Current infrastructure is designed and built such that it must simultaneously comply with all possible loads. This leads to overdesigned structures that are inefficient in terms energy and cost. A structure that can self-identify damage, adapt, and learn for future events addresses the emerging field of intelligent infrastructure and structural health monitoring through inspiration from biology. To achieve this type of structure requires balance of structural engineering, architecture, mechanical engineering, computer science, and robotics. Although deployable structures are already fairly common, deployable active structures that change shape either autonomously or remotely to accommodate challenging environments are rare. Tensegrity structures are geometrically non-linear, they are ideal candidates for studying deployable structures (http://youtu.be/FeXxjerleZE). Through actuation, origami-inspired structures can also be repeatedly deployed for ease of transportation and installation. The grand challenge of this work is addressing uncertainties between modeling and experimental testing for large-scale shape changing structures. To address this challenge, SMARTI lab employs optical tracking and computer vision for high-definition measurement and additive manufacturing for optimized connections. This seminar will present work on adaptive and deployable structures using sustainable materials and control algorithms for resilient infrastructure.
Ann Sychterz (SICK-tesh) is an assistant professor in the Department of Civil & Environmental Engineering at the University of Illinois Urbana-Champaign. With her team at SMARTI lab, they harness geometrically nonlinear systems, such as tensegrity structures and origami, for adaptive civil infrastructure. She obtained her PhD in 2018 from the Swiss Federal Institute of Technology Lausanne (EPFL) addressing the novel use of control algorithms, statistical diagnostic tools, and real-time feedback on a full-scale tensegrity structure to enable smooth deployability, damage detection, adaptation, and learning. She completed her masters and bachelors of science at the University of Waterloo, Canada. Dr. Sychterz completed a postdoctoral position at the University of Michigan on actuator optimization of adaptive origami structures. She is a faculty fellow of the National Center for Supercomputing Applications, faculty affiliate of the Beckman Institute for Advanced Science and Technology, an iSEE Levenick Sustainable Teaching faculty fellow, and faculty fellow in the Gies College of Business.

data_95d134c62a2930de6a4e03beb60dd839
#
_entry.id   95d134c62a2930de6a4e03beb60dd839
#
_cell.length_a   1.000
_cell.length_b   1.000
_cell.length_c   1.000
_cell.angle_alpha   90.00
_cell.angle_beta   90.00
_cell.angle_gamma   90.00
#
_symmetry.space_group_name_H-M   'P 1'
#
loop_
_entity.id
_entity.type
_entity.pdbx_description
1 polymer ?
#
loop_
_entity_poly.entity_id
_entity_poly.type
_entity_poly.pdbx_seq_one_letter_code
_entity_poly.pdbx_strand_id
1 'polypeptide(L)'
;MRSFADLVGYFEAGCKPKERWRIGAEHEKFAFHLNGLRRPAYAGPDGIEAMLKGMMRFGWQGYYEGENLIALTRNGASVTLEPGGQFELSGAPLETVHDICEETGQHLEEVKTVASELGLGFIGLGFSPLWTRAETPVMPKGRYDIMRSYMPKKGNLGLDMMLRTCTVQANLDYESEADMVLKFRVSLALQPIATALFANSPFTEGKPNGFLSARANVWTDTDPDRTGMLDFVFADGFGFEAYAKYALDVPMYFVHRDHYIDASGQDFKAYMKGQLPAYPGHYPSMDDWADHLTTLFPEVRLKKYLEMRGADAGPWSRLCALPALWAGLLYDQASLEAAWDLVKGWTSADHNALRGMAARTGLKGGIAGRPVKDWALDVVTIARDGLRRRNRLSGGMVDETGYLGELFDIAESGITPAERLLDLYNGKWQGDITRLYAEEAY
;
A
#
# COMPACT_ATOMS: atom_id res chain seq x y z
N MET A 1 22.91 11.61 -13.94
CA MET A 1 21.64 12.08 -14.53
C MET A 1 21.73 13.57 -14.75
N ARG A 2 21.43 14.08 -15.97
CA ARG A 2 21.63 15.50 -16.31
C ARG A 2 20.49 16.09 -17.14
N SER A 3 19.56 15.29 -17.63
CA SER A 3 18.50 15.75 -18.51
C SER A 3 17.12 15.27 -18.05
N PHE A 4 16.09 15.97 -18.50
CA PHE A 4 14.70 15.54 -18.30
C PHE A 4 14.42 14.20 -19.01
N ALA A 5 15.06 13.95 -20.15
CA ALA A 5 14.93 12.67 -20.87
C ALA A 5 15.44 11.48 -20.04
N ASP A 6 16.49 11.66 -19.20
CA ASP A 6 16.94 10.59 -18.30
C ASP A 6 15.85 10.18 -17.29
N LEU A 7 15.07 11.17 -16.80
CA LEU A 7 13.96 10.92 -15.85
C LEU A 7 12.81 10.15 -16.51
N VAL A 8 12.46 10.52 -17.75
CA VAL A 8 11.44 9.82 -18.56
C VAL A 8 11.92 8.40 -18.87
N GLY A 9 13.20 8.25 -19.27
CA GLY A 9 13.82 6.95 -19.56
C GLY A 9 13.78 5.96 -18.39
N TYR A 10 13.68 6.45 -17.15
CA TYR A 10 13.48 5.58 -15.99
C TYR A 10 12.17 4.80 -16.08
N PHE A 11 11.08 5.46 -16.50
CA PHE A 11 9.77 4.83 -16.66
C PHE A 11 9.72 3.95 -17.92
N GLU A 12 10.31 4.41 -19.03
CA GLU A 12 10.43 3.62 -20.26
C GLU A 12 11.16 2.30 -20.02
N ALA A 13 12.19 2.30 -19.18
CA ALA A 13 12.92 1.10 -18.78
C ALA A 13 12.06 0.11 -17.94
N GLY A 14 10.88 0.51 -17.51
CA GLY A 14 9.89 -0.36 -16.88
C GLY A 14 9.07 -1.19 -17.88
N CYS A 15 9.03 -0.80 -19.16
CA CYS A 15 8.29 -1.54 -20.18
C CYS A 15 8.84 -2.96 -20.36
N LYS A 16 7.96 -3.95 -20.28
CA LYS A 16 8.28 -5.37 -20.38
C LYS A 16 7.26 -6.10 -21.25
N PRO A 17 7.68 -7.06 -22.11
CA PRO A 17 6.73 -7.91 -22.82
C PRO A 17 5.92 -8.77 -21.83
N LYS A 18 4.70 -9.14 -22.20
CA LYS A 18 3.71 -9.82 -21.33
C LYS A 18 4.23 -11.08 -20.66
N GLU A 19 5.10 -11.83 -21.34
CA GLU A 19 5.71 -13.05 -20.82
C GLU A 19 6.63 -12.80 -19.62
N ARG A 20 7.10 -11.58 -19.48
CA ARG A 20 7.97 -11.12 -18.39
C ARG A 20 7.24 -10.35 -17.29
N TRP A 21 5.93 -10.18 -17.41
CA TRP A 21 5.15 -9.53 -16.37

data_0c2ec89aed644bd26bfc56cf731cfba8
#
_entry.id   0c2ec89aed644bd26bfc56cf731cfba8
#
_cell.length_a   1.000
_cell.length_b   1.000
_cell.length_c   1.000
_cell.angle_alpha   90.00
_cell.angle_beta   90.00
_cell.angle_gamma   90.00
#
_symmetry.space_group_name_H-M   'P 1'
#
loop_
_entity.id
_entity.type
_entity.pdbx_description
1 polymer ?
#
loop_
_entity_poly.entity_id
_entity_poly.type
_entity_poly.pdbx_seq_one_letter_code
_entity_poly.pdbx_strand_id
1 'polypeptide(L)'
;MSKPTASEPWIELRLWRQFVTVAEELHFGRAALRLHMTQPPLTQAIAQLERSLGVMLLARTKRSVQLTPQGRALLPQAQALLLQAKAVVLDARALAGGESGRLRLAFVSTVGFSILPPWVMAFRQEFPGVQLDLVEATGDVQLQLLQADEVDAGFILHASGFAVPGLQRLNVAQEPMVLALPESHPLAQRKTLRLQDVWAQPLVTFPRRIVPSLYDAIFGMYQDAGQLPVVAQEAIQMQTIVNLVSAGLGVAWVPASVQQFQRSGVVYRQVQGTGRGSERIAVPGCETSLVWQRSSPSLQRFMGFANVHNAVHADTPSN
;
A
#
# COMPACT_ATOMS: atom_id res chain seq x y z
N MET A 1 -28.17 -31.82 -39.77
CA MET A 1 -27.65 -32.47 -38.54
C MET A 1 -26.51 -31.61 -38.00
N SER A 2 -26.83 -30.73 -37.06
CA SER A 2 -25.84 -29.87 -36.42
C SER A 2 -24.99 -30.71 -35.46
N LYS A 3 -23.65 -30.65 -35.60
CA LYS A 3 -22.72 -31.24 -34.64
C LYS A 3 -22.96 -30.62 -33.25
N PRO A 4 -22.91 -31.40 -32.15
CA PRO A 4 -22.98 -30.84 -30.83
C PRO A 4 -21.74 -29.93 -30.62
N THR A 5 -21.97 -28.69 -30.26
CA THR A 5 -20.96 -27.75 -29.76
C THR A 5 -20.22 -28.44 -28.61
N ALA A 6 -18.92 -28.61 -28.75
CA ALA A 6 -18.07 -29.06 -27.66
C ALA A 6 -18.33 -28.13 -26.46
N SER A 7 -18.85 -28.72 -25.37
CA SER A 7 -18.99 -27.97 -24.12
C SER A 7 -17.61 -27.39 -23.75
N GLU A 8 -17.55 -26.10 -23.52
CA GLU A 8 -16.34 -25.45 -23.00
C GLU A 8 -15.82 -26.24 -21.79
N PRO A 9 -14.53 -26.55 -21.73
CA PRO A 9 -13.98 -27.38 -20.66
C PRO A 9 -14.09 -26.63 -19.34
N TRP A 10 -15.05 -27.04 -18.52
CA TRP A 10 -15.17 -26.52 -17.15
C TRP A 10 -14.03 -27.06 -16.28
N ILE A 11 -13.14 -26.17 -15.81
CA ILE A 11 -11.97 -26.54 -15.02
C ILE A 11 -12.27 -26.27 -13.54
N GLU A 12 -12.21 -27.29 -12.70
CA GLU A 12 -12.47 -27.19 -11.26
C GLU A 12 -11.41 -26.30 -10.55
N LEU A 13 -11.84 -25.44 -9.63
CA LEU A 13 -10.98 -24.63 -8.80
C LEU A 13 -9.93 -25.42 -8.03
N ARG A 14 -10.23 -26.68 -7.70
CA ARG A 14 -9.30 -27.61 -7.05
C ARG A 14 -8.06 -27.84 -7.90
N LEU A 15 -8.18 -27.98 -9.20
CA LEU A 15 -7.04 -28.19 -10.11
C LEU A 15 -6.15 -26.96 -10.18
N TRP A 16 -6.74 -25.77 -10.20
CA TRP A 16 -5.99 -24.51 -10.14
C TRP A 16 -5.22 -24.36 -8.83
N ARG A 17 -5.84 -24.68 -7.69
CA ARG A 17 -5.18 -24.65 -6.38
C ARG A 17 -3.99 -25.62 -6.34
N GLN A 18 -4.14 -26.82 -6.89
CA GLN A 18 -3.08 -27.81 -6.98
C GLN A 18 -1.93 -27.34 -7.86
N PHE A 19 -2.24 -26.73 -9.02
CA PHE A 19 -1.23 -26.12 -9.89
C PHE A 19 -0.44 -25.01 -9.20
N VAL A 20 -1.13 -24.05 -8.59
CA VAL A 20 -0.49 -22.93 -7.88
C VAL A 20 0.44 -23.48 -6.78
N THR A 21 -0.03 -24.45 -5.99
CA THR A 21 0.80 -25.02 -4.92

Open to all. Attendees external to Imperial need to register.
Time: 13:00 for a 13:10 seminar start.